UN chief Antonio Guterres pleaded Saturday for a “humanitarian ceasefire” in the war between Israel and the Hamas terror group that erupted after Hamas gunmen killed over 1,400 people in southern Israel on October 7, demanding “action to end this godawful nightmare.”
Addressing a Cairo “Summit for Peace” as the conflict raged into its third week, Guterres said the Palestinian enclave of 2.4 million people was living through “a humanitarian catastrophe,” with thousands dead and more than a million displaced as Israeli strikes target terror groups in the Gaza Strip.
“We meet in the heart of a region that is reeling in pain and one step from the precipice,” he told the meeting that included the leaders of Egypt, Iraq, Jordan and the United Arab Emirates as well as of Italy and Spain and Palestinian Authority President Mahmoud Abbas. The US did not participate.
Guterres said “the grievances of the Palestinian people are legitimate and long” after “56 years of occupation with no end in sight” but stressed that “nothing can justify the reprehensible assault by Hamas that terrorized Israeli civilians.”
He then said that “those abhorrent attacks can never justify the collective punishment of the Palestinian people.”
Jordan’s King Abdullah II called for “an immediate end to the war on Gaza” and condemned what he labeled “global silence” on Palestinian death and suffering.
“The message the Arab world is hearing is loud and clear: Palestinian lives matter less than Israeli ones. Our lives matter less than other lives,” he charged.
“The application of international law is optional. And human rights have boundaries — they stop at borders, they stop at races, and they stop at religions.”
Israel criticized the summit participants for failing to agree on condemning Hamas for its massacres.
“It is unfortunate that even when faced with those horrific atrocities, there were some who had difficulty condemning terrorism or acknowledging the danger,” a Foreign Ministry statement said. “Israel will do what it has to do and expects the international community to recognize its justified battle,” it added.
The war broke out on October 7 when 2,500 terrorists broke through the border into Israel from the Gaza Strip in a multipronged, devastating onslaught. More than 1,000 civilians were massacred, and over 200 people were taken hostage.
Entire families were executed in their homes, and over 260 were slaughtered at an outdoor festival, many amid horrific acts of brutality by the terrorists, in what US President Joe Biden has highlighted as “the worst massacre of the Jewish people since the Holocaust.”
Israel says around 1,500 Hamas terrorists were killed in clashes before the IDF regained control of the area under assault.
Israel has hit back with an offensive aimed at destroying Hamas’s infrastructure and has vowed to eliminate the entire terror group, which rules the coastal enclave. It says it is targeting all areas where Hamas operates while aiming to minimize civilian casualties.
Gaza’s Hamas-run health ministry said the strikes have killed more than 4,300 Palestinians. The figures cannot be independently verified, and are believed to include Hamas’s own terrorists and gunmen, and the victims of a blast at a Gaza City hospital on October 17 caused by an Islamic Jihad missile misfire that Hamas has blamed on Israel.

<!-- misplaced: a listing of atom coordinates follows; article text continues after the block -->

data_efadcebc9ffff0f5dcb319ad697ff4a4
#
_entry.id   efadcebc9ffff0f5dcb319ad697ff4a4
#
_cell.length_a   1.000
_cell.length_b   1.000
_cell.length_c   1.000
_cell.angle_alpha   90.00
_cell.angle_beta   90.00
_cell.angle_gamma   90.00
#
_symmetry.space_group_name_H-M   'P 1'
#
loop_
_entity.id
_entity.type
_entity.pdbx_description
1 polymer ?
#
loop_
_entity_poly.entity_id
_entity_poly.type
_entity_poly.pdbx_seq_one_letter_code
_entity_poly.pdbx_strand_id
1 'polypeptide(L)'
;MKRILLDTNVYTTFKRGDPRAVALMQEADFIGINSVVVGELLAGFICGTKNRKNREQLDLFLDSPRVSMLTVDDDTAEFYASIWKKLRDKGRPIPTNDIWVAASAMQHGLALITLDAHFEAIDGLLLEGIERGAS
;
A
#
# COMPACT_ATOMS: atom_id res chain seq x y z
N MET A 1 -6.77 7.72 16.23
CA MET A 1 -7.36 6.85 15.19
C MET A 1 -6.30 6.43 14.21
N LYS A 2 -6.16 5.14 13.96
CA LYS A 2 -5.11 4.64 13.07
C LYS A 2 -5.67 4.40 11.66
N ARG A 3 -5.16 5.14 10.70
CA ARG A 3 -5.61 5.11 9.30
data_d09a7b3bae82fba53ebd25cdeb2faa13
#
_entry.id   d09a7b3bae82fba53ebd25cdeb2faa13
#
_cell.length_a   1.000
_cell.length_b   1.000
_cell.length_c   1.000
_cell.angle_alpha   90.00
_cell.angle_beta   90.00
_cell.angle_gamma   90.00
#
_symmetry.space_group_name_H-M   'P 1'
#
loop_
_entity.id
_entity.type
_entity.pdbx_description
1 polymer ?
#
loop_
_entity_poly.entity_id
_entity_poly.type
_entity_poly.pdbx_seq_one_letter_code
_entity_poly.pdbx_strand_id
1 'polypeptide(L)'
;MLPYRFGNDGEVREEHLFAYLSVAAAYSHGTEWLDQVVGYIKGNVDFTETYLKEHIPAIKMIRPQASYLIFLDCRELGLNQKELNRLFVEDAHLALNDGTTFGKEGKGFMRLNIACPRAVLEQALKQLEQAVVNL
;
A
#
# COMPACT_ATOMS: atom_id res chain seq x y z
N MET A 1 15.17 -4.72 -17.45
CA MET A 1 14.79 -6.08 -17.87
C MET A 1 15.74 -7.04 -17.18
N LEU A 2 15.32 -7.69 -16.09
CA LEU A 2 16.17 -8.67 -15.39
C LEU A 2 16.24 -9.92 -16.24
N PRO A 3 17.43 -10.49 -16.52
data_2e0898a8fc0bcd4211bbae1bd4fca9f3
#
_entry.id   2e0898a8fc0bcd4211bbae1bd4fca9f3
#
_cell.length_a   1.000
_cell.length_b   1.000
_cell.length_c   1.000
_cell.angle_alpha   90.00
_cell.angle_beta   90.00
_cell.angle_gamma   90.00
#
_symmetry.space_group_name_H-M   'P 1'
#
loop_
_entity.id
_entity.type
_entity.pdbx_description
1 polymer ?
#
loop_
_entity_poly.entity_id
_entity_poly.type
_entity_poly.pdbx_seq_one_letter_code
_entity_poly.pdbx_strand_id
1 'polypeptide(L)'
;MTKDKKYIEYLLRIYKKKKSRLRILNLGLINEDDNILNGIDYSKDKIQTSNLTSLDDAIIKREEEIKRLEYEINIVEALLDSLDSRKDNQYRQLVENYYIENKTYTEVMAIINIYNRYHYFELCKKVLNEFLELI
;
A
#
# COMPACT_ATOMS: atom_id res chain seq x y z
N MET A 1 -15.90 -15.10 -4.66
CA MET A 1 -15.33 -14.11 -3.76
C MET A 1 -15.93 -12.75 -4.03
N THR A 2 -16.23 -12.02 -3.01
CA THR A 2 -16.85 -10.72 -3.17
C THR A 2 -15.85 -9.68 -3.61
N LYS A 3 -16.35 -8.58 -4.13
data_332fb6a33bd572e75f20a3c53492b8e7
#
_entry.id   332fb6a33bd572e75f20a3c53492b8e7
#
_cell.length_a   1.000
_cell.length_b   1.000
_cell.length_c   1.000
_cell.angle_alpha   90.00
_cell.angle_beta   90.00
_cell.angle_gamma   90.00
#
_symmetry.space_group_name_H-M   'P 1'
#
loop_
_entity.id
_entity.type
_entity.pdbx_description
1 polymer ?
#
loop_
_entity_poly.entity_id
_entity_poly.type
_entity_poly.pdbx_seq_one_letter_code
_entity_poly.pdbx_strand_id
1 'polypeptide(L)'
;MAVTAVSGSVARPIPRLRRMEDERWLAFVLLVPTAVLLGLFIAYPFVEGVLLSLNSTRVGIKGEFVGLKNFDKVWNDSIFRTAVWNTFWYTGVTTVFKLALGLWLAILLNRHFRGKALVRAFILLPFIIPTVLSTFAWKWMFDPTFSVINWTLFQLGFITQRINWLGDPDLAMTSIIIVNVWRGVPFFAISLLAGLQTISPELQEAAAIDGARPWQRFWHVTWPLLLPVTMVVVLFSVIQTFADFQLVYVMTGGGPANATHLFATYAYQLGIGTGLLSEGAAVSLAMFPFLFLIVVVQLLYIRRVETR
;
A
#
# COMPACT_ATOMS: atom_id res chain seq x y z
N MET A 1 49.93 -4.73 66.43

Israel has produced evidence showing the blast was caused by an Islamic Jihad rocket misfire. The United States, also citing its own data, has endorsed the Israeli account.
‘We will not leave’
The summit came on the day a first convoy of aid trucks rumbled into southern Gaza, which Guterres said needed to be rapidly scaled up, with “much more” help sent through.
The UN has said that about 100 trucks per day are needed to meet worsening needs in Gaza.
The Palestinians need “a continuous delivery of aid to Gaza at the scale that is needed,” the UN chief told the summit.
Egypt’s President Abdel-Fattah el-Sissi argued that the “only solution” to the Israeli-Palestinian conflict is “justice” and said that “Palestinians must realize their legitimate rights to self-determination” and have “an independent state on their land.”
Abbas stressed his demand for a two-state solution and an “end to Israel’s occupation” and rejected what he has warned could be a “second Nakba.”
“Nakba,” the Arabic word for “catastrophe,” is used by Palestinians to recall the displacement and dispossession they experienced at the time of Israel’s establishment and the War of Independence in 1948.
“We will not leave,” he repeated three times at the end of his speech.
Cairo and Amman have repeatedly rejected calls for large numbers of refugees to enter Egypt from Gaza, warning that a “forced displacement” of Palestinians would lead to the “eradication of the Palestinian cause.”
Egypt and Jordan were the first Arab states to normalize relations with Israel, in 1979 and 1994, respectively, and have since been key mediators between Israeli and Palestinian officials.
Turkey’s Foreign Minister Hakan Fidan urged for the current conflict to become, “rather than a regional conflagration, a breeding ground for a just and lasting peace.”
He also condemned “unconditional military aid to Israel which only serves to maintain the occupation.”
Saudi Arabia’s Foreign Minister Prince Faisal bin Farhan condemned the failure of the UN Security Council to pass a resolution Wednesday calling for a ceasefire, after a US veto.
US Ambassador to the UN Linda Thomas-Greenfield said the resolution was blocked because the text did not include respect for Israel’s right to defend itself.
“Like every nation in the world, Israel has the inherent right of self-defense, as reflected in Article 51 of the UN Charter,” she said. “Following previous terrorist attacks by groups such as al-Qaeda and ISIS, this council reaffirmed that right. This text should have done the same.”